Huffman Trucking Telecommunication Protocols

Essay by edgargdoUniversity, Master'sA+, May 2009

download word file, 3 pages 0.0

Huffman Trucking was founded in 1936. Mr. Huffman started his business with a single tractor trailer and is now a national transportation company. Huffman Trucking continued to grow from internal sales and of five Eastern regional carriers. The company's corporate offices and service center is located in Cleveland, Ohio and has three hubs located in Los Angeles, California, St. Louis, Missouri, and Bayonne, New Jersey. Installed at each location are various telephony systems that handle the communication needs of the company. The purpose of this paper is to identify the telecommunication ports utilized by Huffman Trucking. Currently there are two communications industry leaders: Transmission Control Protocol/Internet Protocol (TCP/IP), Internetwork Packet Exchange/Sequenced Packet Exchange (IPX/SPX), and Simple Mail Transfer Protocol (SMTP). Currently Huffman employs all three of these protocols in their enterprise.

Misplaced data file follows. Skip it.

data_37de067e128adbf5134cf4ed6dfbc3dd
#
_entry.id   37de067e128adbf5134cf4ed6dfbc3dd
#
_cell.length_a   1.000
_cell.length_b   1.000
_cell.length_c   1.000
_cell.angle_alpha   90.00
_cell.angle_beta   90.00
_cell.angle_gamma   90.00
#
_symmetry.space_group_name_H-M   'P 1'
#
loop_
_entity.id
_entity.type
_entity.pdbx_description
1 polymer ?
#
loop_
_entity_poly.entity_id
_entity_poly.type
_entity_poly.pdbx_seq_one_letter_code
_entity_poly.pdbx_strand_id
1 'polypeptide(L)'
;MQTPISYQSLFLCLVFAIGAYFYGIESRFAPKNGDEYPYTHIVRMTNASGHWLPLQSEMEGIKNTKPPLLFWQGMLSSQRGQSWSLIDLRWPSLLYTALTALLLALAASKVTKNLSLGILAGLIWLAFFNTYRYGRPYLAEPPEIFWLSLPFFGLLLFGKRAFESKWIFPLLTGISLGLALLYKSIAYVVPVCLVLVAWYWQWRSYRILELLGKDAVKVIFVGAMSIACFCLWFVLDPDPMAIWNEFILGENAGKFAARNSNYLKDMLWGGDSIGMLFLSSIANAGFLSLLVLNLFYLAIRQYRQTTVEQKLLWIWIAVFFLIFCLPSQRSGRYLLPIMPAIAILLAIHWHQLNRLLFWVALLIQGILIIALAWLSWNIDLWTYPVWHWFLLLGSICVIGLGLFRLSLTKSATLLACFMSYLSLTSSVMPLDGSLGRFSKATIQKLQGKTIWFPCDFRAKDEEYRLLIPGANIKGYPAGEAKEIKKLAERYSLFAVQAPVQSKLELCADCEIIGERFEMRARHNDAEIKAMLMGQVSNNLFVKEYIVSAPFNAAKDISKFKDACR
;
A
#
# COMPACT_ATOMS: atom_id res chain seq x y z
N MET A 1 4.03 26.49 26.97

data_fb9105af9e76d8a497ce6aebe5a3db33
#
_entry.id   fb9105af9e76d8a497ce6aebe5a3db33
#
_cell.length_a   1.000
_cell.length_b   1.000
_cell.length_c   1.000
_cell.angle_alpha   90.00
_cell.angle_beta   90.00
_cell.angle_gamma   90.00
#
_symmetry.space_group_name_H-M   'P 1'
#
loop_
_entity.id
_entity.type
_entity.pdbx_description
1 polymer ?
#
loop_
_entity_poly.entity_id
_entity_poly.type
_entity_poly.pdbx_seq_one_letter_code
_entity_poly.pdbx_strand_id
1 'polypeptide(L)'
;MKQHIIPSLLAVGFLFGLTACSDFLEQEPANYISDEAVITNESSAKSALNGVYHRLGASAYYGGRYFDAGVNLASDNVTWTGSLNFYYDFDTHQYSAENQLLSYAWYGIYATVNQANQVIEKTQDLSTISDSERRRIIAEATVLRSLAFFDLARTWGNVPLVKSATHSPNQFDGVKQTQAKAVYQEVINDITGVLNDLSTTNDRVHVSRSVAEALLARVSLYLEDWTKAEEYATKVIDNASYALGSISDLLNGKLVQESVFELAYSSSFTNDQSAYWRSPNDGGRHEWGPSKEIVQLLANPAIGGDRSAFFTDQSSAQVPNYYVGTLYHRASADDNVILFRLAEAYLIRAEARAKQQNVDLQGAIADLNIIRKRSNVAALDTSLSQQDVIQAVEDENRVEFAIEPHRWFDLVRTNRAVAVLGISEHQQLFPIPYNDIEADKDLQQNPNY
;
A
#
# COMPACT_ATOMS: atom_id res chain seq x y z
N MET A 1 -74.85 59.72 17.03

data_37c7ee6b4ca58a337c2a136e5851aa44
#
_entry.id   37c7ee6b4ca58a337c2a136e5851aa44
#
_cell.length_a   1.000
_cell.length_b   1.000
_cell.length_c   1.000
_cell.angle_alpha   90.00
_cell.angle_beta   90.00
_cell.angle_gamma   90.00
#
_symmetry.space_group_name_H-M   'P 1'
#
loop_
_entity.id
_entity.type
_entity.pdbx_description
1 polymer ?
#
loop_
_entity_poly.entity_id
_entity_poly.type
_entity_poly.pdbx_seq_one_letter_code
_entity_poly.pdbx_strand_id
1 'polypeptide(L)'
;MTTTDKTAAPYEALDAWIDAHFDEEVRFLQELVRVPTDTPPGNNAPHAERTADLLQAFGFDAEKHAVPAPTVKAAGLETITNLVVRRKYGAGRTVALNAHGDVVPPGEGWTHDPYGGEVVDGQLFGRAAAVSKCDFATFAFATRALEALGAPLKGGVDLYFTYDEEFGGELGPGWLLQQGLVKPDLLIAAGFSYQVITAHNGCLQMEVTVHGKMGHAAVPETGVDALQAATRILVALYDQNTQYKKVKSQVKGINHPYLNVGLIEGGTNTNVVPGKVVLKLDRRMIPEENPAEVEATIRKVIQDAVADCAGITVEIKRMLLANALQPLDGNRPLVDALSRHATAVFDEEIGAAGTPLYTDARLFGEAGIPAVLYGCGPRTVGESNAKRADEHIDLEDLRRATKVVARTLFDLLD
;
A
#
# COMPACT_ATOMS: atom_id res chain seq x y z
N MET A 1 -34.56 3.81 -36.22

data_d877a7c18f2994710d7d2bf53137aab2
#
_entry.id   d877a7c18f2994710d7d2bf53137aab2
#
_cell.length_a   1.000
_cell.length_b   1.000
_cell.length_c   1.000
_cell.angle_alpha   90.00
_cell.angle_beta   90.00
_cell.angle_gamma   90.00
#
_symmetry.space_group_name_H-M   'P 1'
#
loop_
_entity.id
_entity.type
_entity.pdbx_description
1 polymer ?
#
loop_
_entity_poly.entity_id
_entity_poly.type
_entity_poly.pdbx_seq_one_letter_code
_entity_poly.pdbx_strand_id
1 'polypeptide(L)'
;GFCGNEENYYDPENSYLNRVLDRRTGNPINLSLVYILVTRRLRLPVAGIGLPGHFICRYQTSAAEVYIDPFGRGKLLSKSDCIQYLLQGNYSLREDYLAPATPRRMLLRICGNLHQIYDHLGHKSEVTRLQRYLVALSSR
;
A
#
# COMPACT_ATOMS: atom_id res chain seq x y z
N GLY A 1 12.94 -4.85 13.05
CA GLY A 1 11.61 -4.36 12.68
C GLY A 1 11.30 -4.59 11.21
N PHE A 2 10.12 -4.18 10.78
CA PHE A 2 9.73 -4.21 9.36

TCP/IPTransmission Control Protocol/Internet Protocol, also known as TCP/IP, is the most common network protocol used today. It is the basic communication protocol of the Internet.

This type of protocol is not only used for Internet purposes but it is also widely used by private networks (intranet and extranet web pages). Huffman Trucking currently has internet and extranet web pages. Their internet webpage is used by their customers or their future prospective customers. In the other part they also use intranet. An intranet is a private network that is contained within an organization. Since Huffman has offices all around the United States all locations can access the same intranet through firewall servers. This gives the company the ability to view the same intranet while the company's security is maintained. The TCP/IP is known to be a two-layer program. The TCP manage the assembling of a message into smaller packets that are transmitted over the Internet and received by a TCP layer that reassembles the packets into the original...